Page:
Visit Minot reports on impact of tourism program | News, Sports, Jobs

Defenseman Ryan Ladika / MDN Beavers Denali Sigurdson shoots in Minot State’s 3-2 win over University of Midland on April 16 during the 2021 ACHA National Tournament at Maysa Arena. The tournament was a new event that benefited from Visit Minot’s event recruiting fund.

A new tourism program has generated an economic impact of about $ 2.28 million thanks to the recruitment of sporting events last year, according to information presented Monday by Visit Minot to the Minot city council.

A year ago, the board approved $ 477,000 over three years for the Tourism Recovery and Resilience Project, which aims to generate $ 10 million in economic impact in Minot. Visit Minot CEO Stephanie Schoenrock reported on Year 1’s efforts.

Sixteen organizations participated in a marketing training from a trainer in Houston, TX as part of the program. Data has also been collected that shows where visitors are coming from, how much time they spend at Minot and where they visit and spend money with the aim of helping Visit Minot with strategic decisions and targeted marketing.

The biggest part of the project, however, was recruiting for the event, credited with $ 2.28 million in direct spending impact.

Board member Tom Ross asked how much of the impact can be attributed to Visit Minot.

“In fact, a lot of these things were happening way before. There has been some growth, but I’m still looking at the $ 10 million at the end of the program ”, he said.

Visit Minot chief executive Stephanie Schoenrock said every organization should respond about the degree of impact, but a women’s hockey tournament wouldn’t have happened if Visit Minot hadn’t pursued it.

The support and direct economic impact of last year’s events were as follows:

– $ 5,684 at the American Collegiate Hockey Association’s national women’s hockey tournament, April 15-19; economic impact, $ 331,741.

– $ 7,000 to Magic City Youth Baseball, Cal Ripken 10U Midwest Regional Tournament, July 22-26; economic impact, $ 336,889.

– $ 3,000 to Minot Y’s Men, professional bull riding event, October 1 and 2; economic impact, $ 399,011.

– Rodeo Minot, Badland Circuit Finals, Barrels, Breakaway, Team Roping and Vendor Show, October 8-10; economic impact, $ 864,224.

– $ 1,500 at the National Dart Association regional tournament, from December 3 to 5; economic impact, estimated at $ 121,001.

– $ 4,000 at the Laker Shootout basketball tournament on December 4 and 5; economic impact, estimated at $ 236,000.

To be eligible for funding, an event had to be new or 30% larger than in previous years. Funding is based on the percentage of people coming from outside Ward County and the number of hotel nights. The prices are determined by a committee of six members.

Committee member Rick Hedberg, vice president for advancement at Minot State University, said Minot has to be at the top of his game to compete in sports tournaments, and the Events Recruitment Fund allows that.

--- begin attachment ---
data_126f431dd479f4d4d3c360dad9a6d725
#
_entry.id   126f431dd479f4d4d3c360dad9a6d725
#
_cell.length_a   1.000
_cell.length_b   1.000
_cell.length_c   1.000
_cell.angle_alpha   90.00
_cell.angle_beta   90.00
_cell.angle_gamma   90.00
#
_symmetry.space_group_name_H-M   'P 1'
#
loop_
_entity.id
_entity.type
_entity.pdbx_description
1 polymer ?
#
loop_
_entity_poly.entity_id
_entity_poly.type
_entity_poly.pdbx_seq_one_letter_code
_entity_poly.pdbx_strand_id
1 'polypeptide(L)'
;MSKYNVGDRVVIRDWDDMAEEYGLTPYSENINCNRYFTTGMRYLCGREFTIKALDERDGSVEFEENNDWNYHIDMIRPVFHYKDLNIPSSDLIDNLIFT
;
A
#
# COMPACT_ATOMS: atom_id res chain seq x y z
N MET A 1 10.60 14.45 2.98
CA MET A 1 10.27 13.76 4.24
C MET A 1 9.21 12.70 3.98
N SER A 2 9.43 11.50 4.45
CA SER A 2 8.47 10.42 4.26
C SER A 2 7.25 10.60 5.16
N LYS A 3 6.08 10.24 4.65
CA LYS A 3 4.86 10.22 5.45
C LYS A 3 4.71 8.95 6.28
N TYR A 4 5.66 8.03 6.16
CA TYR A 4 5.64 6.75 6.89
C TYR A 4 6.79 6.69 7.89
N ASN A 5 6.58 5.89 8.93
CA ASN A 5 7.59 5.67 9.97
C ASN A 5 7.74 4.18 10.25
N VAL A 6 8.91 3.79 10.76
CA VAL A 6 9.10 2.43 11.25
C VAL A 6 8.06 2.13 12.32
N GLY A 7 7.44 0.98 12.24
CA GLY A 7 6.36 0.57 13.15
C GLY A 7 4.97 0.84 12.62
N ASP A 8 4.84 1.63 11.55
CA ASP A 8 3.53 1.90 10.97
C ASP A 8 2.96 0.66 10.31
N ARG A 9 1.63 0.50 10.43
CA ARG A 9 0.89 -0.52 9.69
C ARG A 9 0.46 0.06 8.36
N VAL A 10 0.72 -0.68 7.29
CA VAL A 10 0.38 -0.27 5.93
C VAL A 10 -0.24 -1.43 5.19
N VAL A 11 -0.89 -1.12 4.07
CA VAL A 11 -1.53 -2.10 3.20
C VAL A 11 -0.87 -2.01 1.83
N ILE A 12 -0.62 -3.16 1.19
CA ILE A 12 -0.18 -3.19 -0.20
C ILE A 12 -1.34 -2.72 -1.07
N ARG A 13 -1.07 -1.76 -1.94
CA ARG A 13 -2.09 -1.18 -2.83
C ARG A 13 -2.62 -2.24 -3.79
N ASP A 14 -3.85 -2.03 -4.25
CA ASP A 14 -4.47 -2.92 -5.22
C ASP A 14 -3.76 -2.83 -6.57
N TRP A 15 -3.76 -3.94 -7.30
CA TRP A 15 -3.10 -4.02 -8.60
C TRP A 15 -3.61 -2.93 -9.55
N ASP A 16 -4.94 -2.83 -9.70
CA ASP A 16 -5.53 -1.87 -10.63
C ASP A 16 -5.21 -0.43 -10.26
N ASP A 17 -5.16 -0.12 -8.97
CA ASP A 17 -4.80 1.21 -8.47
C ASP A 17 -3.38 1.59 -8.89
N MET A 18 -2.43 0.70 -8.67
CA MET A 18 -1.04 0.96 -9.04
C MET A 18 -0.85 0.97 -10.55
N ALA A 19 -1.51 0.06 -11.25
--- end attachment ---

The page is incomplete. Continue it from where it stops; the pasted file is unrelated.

“It allows our event managers, whether it’s a youth sporting event or a rodeo or any event that qualifies here, to really roll out that red carpet and really pass this through. higher level event to allow managers or people who organize these events to increase participation, increase attendance and bring more people to Minot, keep these events, so they come back the following year ”, Hedberg said. “People spend a lot of money on youth sports, not just in Minot but across the country. We have spent a tremendous amount of money to modernize our facilities as a community, and we need to take advantage of those facilities. This fund allows us to do that.

Committee member Thor Nelson, president of Minot Girls Fastpitch Softball, said the group’s summer tournament was a huge success in part thanks to the support of Visit Minot. The tournament has grown every year since its launch in 2016, he said.

“Our tournament now welcomes 600 to 700 young girls every June to play softball, and their whole family comes with it” he said. “Having a successful tournament, we are now in the rotation for a State Junior Olympics tournament. We had one here in 2019 and had 69 teams in town for three days, which is about 800 girls and their families in town.

Gabriel Mejia, General Manager of the Grand Hotel and member of the Board of Directors of Visit Minot, spoke about the direct economic impact on the community as well as on the hotels. He noted that Minot is able to serve his visitors, but the time to sit still and wait for their arrival is over.

“In fact, we have to get up and work, and part of that can cost money,” he said.

Council member Stephan Podrygula said his goal for the program is not to subsidize an industry but to improve the quality of life. In this regard, and given the positive response from organizations to marketing training, he is impressed with the tourism initiative, he said.

Board member Paul Pitner, Visit Minot board member, also championed the program.

“I hope that the community will be able to see that the work carried out by the City of Minot and in partnership with these community partners is really beneficial. he said. “I can’t wait to support Visit Minot. “

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